Academic journal article Anglican and Episcopal History

Liturgical Spirituality: Anglican Reflections on the Church's Prayer

Academic journal article Anglican and Episcopal History

Liturgical Spirituality: Anglican Reflections on the Church's Prayer

Article excerpt

Liturgical Spirituality: Anglican Reflections on the Church's Prayer. Edited by Stephen Bums. (New York: Seabury Books, 2013, Pp ix-xv, 221. $28.00.)

The premise of this book is intriguing. Gather together Anglicans from across the globe to discuss various aspects of liturgical spirituality from their particular point of view. Provide a resource to the Anglican Communion that more fully helps us understand and explore the deep diversity and the commonality of our worship practices and how those practices shape the spirituality of communities. Unfortunately this book does not seem to deliver what it promises. The most glaring limitation of the book is that there is not a single voice of a non-Westem Anglican. Instead the book seems to center around a particular form of spirituality growing out of the Church of England with occasional contributions from the American colonies. Also disconcerting is a confusing movement between potential audiences. At times the articles seem to be written for spiritual novices. In other articles there seems to be an insider vocabulary used, with an assumption of a much higher level of academic and experiential knowledge of Anglican prayer practice. The big print suggests an easy to read book for a popular audience, and sometimes, at its best, the book delivers this.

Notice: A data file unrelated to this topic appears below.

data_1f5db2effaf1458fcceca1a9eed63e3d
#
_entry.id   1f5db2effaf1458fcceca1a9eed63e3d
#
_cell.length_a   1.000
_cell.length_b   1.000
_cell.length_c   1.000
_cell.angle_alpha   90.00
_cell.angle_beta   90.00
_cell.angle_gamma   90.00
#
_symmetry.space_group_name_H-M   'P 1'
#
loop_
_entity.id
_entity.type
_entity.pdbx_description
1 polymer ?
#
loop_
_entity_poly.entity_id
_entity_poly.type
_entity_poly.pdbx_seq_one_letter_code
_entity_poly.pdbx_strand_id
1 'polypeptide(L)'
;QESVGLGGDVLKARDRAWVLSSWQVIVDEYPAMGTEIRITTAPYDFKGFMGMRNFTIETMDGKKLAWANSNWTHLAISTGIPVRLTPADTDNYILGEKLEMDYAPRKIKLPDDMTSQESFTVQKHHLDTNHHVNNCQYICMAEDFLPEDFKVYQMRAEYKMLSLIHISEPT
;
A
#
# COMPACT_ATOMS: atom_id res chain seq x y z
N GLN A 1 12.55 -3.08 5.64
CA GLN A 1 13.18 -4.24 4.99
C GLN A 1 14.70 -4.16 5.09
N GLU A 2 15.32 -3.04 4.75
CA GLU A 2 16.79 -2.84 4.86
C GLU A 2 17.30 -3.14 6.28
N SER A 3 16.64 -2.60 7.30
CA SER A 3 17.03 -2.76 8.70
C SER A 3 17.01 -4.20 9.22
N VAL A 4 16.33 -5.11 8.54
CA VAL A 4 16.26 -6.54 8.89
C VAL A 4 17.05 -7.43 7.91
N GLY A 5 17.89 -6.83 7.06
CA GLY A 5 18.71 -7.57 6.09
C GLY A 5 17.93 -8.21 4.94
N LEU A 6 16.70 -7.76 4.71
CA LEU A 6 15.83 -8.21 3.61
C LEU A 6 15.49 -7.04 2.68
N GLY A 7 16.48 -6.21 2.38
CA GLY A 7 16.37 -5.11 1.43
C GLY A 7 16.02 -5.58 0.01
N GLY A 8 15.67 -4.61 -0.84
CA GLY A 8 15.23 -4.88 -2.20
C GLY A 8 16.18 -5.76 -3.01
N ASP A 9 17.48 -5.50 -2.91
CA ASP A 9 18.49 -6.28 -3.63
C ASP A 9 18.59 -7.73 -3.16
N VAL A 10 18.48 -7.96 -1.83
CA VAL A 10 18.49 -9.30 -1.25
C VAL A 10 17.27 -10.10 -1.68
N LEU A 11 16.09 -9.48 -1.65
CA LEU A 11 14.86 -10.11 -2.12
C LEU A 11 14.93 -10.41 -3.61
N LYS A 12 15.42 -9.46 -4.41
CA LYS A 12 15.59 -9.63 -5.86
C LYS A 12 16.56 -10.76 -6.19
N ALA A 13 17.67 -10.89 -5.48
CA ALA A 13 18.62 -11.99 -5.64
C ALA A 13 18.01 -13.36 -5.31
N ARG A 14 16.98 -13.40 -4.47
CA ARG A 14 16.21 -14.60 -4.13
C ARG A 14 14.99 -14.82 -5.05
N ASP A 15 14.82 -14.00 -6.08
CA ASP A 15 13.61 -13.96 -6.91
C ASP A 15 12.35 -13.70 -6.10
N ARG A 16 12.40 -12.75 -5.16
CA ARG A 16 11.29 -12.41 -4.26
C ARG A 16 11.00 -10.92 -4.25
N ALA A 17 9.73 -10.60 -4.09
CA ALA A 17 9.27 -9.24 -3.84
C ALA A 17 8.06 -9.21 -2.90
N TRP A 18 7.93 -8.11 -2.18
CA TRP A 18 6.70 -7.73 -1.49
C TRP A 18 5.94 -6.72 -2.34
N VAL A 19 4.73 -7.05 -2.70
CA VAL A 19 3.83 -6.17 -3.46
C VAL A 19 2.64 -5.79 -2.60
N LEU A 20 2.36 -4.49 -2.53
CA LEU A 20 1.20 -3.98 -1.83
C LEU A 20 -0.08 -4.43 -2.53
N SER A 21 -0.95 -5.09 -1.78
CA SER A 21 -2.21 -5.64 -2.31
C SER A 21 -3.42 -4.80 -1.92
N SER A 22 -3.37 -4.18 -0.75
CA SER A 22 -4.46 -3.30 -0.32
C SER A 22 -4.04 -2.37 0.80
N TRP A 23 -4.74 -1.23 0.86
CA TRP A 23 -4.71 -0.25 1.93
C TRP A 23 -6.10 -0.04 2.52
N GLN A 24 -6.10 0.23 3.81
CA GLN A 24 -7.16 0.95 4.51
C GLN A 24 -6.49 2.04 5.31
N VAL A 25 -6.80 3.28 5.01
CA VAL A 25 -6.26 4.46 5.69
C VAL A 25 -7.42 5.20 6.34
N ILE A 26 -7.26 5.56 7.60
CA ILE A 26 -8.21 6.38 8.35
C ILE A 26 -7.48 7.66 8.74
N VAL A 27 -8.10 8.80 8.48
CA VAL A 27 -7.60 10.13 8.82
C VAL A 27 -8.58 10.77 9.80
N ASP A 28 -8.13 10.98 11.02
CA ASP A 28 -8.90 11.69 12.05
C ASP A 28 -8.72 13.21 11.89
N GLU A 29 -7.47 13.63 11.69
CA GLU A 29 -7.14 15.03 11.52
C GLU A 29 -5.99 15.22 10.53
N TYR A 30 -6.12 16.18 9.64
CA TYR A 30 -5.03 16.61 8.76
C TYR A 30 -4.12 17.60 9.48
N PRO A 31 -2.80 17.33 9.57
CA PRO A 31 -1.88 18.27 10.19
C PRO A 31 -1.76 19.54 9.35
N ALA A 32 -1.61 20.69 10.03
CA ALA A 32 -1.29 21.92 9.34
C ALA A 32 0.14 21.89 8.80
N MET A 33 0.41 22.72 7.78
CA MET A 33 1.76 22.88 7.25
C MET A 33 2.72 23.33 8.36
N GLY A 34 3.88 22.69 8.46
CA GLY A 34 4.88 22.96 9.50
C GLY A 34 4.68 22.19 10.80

The book begins by addressing four "moods of prayer": thanksgiving, praise, confession, and intercession. Was lamentation intentionally left out? With language that is often non-inclusive, pessimistic about the nature of humanity, and chock-full of religious speak, we are invited to revisit a largely Calvinistic spirituality. In a superb essay regarding intercession, John Pritchard challenges intercessors with these words, "The agenda we present to God can be very limited. A visitor to church might wonder what narrow world we Christians inhabit" (57). Much the same might be said about this volume as a whole.

There are within the work some bright lights deserving of attention. …

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